If you have a business and operate in multiple states, you may be unsure where you are obligated to pay taxes. The short answer is that every state has different tax laws. But there are specific requirements that hold across the board. We’ve broken down nexus and multi-state income tax filing so you can rest assured heading into the new year. 


What is nexus?

In regards to taxes, a “nexus” refers to a business’s tax presence in a particular state or across multiple states. When a company has nexus in a state, the taxpayer must pay income tax on income generated in that state. 


Nexus by state 

Here’s where it gets more complicated. Each state deals with and determines nexus differently. However, you can rely on some constants for tax planning purposes. 


For Income Tax

Each state’s income tax for businesses is, in part, determined by income generated in the state, employees in the state, and any owned or leased property. 


For Sales Tax

Sales tax, of course, varies from state to state. Though there are some common cases you might have a sales tax nexus. These include when your business has a physical location, has resident employees, has property, or if your employees regularly solicit business (in sales, for example).  The recent S. Dakota v. Wayfair court ruling has also given states the ability to develop rules regarding online sales.


Tips for multi-state filing 

When you’re a business owner, you have a lot to consider in addition to taxes. Multi-state filing is a necessary, if slightly cumbersome, task. Remembering the following tips could help streamline the process for you.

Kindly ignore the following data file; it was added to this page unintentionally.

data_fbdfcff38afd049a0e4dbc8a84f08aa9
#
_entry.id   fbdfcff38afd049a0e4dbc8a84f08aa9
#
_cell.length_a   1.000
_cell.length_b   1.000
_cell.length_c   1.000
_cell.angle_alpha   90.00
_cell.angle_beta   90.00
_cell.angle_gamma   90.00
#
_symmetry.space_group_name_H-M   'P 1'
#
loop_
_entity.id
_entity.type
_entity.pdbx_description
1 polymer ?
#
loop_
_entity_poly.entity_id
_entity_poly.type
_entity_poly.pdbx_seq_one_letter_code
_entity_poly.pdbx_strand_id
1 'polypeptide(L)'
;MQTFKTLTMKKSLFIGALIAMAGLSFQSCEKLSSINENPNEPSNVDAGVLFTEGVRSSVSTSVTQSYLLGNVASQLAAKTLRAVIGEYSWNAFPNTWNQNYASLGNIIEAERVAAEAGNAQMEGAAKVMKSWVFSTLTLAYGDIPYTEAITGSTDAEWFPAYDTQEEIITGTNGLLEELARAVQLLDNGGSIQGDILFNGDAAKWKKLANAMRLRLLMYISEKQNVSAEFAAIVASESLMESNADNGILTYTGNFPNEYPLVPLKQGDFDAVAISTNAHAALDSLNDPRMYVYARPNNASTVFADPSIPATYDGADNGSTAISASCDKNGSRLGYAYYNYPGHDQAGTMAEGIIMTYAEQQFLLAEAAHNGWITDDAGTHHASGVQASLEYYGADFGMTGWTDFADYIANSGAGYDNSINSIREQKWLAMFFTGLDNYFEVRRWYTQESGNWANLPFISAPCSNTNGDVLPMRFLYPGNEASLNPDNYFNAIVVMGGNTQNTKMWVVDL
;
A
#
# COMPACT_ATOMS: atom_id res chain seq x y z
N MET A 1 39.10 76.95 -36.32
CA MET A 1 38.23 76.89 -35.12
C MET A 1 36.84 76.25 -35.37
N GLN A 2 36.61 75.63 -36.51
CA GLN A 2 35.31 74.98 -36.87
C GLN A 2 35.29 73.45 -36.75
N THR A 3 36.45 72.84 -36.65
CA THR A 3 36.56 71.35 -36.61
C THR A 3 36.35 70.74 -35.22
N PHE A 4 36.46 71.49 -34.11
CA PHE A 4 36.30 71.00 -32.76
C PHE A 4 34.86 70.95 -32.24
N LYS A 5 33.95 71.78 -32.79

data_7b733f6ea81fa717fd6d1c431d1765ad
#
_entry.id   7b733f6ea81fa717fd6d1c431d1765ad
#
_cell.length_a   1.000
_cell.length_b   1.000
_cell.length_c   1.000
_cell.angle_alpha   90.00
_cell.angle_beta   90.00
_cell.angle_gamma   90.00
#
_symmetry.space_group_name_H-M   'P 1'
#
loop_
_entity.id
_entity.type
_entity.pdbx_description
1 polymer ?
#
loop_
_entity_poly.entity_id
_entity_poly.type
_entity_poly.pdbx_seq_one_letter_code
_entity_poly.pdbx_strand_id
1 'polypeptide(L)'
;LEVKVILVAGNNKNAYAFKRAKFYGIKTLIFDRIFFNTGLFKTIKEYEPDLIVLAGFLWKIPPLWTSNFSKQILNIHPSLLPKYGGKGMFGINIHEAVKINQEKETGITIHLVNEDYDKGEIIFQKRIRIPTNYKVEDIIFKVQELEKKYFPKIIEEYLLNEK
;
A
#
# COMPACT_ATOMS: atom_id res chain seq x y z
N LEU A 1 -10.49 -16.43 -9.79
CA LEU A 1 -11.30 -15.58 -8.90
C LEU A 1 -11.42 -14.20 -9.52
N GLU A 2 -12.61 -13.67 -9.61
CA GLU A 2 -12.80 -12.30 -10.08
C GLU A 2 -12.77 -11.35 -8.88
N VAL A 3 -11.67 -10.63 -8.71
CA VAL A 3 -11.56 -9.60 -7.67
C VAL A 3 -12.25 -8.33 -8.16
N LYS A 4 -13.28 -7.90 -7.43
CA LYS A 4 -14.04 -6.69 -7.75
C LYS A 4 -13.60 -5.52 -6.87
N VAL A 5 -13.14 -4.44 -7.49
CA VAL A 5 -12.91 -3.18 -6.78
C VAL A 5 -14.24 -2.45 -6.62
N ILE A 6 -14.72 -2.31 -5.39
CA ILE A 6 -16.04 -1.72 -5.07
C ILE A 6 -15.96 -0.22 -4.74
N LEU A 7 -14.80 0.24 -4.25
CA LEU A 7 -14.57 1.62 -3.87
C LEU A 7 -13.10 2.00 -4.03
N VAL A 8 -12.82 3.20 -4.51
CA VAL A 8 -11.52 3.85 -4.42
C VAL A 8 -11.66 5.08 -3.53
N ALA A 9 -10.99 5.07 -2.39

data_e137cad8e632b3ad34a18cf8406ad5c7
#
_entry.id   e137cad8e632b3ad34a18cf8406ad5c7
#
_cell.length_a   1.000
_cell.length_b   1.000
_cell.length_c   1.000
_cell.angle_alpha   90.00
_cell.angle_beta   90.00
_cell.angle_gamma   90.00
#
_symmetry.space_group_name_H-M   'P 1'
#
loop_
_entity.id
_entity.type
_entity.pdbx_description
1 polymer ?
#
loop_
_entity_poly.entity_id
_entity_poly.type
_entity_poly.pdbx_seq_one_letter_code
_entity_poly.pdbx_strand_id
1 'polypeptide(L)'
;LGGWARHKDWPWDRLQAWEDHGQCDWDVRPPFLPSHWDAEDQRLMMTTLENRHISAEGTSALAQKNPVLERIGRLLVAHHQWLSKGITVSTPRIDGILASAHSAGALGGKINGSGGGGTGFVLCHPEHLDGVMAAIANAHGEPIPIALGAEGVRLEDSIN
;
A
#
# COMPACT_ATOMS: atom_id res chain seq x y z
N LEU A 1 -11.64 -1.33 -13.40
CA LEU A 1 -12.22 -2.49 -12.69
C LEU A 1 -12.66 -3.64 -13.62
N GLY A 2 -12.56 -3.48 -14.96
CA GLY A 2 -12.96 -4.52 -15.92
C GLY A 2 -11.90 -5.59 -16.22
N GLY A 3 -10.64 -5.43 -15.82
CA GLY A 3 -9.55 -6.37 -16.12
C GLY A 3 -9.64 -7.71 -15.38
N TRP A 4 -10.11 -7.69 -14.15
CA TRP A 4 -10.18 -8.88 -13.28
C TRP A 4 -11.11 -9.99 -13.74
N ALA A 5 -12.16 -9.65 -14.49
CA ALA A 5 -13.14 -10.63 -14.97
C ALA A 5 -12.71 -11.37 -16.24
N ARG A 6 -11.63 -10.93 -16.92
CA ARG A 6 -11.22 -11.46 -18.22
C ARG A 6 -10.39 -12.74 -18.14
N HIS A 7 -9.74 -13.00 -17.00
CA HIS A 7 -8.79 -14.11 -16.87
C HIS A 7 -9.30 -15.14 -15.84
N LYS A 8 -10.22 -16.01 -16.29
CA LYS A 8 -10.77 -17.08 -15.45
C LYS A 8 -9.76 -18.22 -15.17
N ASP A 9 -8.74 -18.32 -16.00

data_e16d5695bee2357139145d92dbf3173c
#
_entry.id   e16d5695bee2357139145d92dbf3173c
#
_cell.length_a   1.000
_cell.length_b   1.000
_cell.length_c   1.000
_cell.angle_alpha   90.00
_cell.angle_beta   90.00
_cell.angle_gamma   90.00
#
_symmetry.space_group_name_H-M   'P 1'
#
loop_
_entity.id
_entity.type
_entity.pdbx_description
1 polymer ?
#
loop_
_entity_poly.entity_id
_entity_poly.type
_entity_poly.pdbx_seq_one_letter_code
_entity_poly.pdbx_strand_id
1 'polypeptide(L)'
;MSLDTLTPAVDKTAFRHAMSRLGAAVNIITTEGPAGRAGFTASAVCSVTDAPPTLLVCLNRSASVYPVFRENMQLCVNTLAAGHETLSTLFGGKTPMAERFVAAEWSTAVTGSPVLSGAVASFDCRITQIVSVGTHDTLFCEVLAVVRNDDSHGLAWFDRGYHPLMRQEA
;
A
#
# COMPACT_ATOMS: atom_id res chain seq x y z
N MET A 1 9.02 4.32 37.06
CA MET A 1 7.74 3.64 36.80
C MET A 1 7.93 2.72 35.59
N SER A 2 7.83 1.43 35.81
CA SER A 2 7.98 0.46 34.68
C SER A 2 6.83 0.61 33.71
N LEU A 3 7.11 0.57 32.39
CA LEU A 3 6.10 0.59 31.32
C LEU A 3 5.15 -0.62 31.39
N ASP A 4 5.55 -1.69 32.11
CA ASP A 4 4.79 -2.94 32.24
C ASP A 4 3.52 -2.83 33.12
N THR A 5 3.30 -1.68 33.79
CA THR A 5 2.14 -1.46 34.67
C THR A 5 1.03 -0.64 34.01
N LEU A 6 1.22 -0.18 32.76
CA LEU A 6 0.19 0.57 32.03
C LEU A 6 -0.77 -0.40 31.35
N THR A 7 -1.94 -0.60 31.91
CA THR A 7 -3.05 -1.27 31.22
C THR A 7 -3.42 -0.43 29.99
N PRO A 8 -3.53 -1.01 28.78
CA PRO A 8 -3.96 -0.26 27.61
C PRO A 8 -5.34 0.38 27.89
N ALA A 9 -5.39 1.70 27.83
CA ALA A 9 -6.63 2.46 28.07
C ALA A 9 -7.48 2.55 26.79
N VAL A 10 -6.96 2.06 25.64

Research income tax laws per state

As each state follows a different income tax law, it’s crucial to understand the law for each state in which your business generates income. You can find the state individual income tax rates and brackets for 2019 here


Understand when to file in multiple states 

Multi-state filing has some stipulations. You should file if you are an S corp shareholder “and the corporation does most of its business in a state other than the state where you live.” You must also file if you have an out-of-state partnership, own rental property in another state, or are a beneficiary of a trust or estate. 

This is where it gets tricky, as your filing requirements depend on nexus.  If you have nexus as a business, the business is required to apportion income to that state which will also likely trigger the individual to file in that state as well.


A switch to electronic communication 

The digital age has come with some upsides and downsides for multi-state filing. The good news for anyone with a fast-paced business? More states have begun to communicate electronically, making multi-state filing and nexus tax all the easier. 

In addition to this, a state sales tax nexus used to require business owners to be physically present in the state. As of June 2018, the Supreme Court ruled that “states have the right to require online sellers to charge and collect sales tax from all online buyers, not just buyers physically located in the state.” 


Trust the professionals 

Multi-state filing requirements are becoming increasingly complex. As with all of our clients, we encourage you to review your business operations to be sure you understand your filing requirements in each state your business operates. And, for these and any other tax needs, do not hesitate to contact our CPAs for assistance or guidance.